Most Rev. Joseph C. Bambera, D.D., J.C.L.
All Soul’s Day Mass – November 2, 2018
Earlier this year, a dear cousin of mine died. By most standards, she passed from this world far too soon at the age of 70. While her final struggle with cancer only lasted a few months, she knew her share of suffering and pain far more than most, having been confronted with one health crisis after another for the past ten years or so.
What was so amazing about her, however, was her positive outlook on life – born from her faith in Jesus. She never bemoaned her physical problems nor felt that she had been cheated on life in any way. In fact, when it became clear to her that she wouldn’t survive her final illness, she talked openly about her death and the hope of new life that awaited her once she passed. “Rest assured,” she said to me, just a few days before she died, “that when I’m gone, we will still be together.”
My cousin’s words expressed something that lies very much at the heart of this cherished day in the Church year. Pope Francis captured it well some time ago in these reflections:
“There is a deep and indissoluble bond between those who are still pilgrims in this world — us — and those who have crossed the threshold of death and entered eternity. All baptized persons here on earth, the souls in Purgatory and all the blessed who are already in Paradise make one great Family. This communion between earth and heaven is realized especially in the prayers that we offer for one another. … This is the reality of our lives … that accompanies us on the journey of life. … Let us go forward on this journey with trust, with joy … sustained by the help of brothers and sisters who are taking the same path toward heaven; and also by the help of brothers and sisters who are in heaven and are praying to Jesus for us. Go forward on this path with joy!”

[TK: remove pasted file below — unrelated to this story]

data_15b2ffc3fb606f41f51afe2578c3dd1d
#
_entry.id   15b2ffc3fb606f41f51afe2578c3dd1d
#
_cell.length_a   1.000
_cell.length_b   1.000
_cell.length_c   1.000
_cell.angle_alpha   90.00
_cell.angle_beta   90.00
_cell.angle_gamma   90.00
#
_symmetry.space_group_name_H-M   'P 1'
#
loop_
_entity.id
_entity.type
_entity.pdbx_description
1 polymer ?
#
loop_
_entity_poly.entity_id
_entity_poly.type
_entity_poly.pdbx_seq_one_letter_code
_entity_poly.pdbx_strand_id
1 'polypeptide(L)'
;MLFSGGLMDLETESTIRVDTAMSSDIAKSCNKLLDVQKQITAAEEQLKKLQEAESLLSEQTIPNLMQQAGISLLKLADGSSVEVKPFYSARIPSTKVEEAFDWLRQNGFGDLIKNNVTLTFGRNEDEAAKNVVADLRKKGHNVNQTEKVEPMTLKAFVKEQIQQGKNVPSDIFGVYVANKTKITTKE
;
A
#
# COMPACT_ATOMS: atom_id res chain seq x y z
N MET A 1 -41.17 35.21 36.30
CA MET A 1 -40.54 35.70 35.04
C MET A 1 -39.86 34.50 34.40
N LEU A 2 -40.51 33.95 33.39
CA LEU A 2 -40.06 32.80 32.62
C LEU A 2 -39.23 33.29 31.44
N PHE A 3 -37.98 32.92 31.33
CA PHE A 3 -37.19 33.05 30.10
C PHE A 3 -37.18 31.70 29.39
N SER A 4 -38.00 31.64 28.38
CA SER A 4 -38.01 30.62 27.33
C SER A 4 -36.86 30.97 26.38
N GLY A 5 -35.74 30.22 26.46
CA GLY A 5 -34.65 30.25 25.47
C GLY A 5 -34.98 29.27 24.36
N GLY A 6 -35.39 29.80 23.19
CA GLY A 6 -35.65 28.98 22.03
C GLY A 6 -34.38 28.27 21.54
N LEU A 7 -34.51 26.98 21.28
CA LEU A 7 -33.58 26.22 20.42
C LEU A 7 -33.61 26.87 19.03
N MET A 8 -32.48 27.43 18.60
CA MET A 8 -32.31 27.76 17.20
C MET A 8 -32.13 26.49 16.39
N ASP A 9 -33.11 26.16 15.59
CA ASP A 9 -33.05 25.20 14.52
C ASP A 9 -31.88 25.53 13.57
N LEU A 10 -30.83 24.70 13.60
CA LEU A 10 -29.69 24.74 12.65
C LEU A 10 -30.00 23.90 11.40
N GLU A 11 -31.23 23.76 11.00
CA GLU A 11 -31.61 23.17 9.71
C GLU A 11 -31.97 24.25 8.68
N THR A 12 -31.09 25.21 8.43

Today, we celebrate as a Church what most of us affirm every day, whether at the graves of those we love or in the midst of daily routines. We affirm the words of St. Paul from today’s second reading, “If we have died with Christ, we believe that we shall live with him. We know that Christ, raised from the dead, dies no more; death no longer has power over him.”
The Feast of All Souls provides us with an opportunity to remember – with the Church – all of the holy souls, all of those dear people who have been woven into our lives, who have passed from this world to the next and who journey to God.
This feast, more than any other in the Church year, allows us to put faces and names on those we honor and for whom we pray. And by that very fact, this day and this mass often bring sadness into our lives. It is never easy to let go of those whom we love. There is never a right time or reason. Yet, because of this reality, it is imperative for us as Christians to also bring to mind the mystery which lies at the heart of our faith: Christ has died, Christ is risen, Christ will come again.
Today’s Gospel offers us consolation as we face life and death. Jesus says, “Come to me all you who are weary and burdened and I will give you rest. Take my yolk upon you and learn from me for I am meek and humble of heart. And your souls will find rest for my yolk is easy and my burden is light.” … Notice that Jesus offers very real words. He doesn’t white wash life. He doesn’t say that if you’re a good person, if you pray, you will never have a cross to carry or a burden to bear. No. He says “Come to me with your struggles and pain … and I will give you rest.”
The same scriptures also tell us that death was not the end for Jesus. Three days after he died, he rose and through that event promised the same life and gift of resurrection to all who live and die believing in him.
Our belief in the life, death and resurrection of Jesus won’t necessarily take away the pain that comes from grief, but it does have the power to help us make sense of why we feel the presence of our loved ones, even in their passing – why we choose to gather in prayer for them today.
The great Saint John Chrysostom expressed that reality in slightly different words. Listen to what he said: “Those whom we love and lose are no longer where they were before. They are now wherever we are.” … And they ARE with us because of the power of Christ’s resurrection which knits us together with him through this life into eternity.